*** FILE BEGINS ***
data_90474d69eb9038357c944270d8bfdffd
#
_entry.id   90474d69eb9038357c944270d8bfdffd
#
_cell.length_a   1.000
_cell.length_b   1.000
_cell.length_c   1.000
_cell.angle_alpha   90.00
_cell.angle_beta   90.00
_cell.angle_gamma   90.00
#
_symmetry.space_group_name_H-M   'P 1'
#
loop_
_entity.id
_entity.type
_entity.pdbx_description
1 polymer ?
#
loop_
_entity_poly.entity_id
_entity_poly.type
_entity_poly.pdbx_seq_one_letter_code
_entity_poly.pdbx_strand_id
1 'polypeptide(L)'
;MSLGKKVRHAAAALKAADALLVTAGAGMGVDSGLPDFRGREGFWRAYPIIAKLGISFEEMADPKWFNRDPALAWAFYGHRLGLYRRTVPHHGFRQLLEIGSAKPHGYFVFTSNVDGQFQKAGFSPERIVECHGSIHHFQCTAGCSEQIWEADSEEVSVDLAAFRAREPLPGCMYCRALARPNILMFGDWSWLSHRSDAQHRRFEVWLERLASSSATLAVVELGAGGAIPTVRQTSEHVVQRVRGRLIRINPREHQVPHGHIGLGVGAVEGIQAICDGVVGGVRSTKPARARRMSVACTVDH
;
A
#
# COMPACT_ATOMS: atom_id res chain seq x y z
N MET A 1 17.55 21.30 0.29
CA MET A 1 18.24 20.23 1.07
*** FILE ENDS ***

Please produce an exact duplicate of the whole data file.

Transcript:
data_90474d69eb9038357c944270d8bfdffd
#
_entry.id   90474d69eb9038357c944270d8bfdffd
#
_cell.length_a   1.000
_cell.length_b   1.000
_cell.length_c   1.000
_cell.angle_alpha   90.00
_cell.angle_beta   90.00
_cell.angle_gamma   90.00
#
_symmetry.space_group_name_H-M   'P 1'
#
loop_
_entity.id
_entity.type
_entity.pdbx_description
1 polymer ?
#
loop_
_entity_poly.entity_id
_entity_poly.type
_entity_poly.pdbx_seq_one_letter_code
_entity_poly.pdbx_strand_id
1 'polypeptide(L)'
;MSLGKKVRHAAAALKAADALLVTAGAGMGVDSGLPDFRGREGFWRAYPIIAKLGISFEEMADPKWFNRDPALAWAFYGHRLGLYRRTVPHHGFRQLLEIGSAKPHGYFVFTSNVDGQFQKAGFSPERIVECHGSIHHFQCTAGCSEQIWEADSEEVSVDLAAFRAREPLPGCMYCRALARPNILMFGDWSWLSHRSDAQHRRFEVWLERLASSSATLAVVELGAGGAIPTVRQTSEHVVQRVRGRLIRINPREHQVPHGHIGLGVGAVEGIQAICDGVVGGVRSTKPARARRMSVACTVDH
;
A
#
# COMPACT_ATOMS: atom_id res chain seq x y z
N MET A 1 17.55 21.30 0.29
CA MET A 1 18.24 20.23 1.07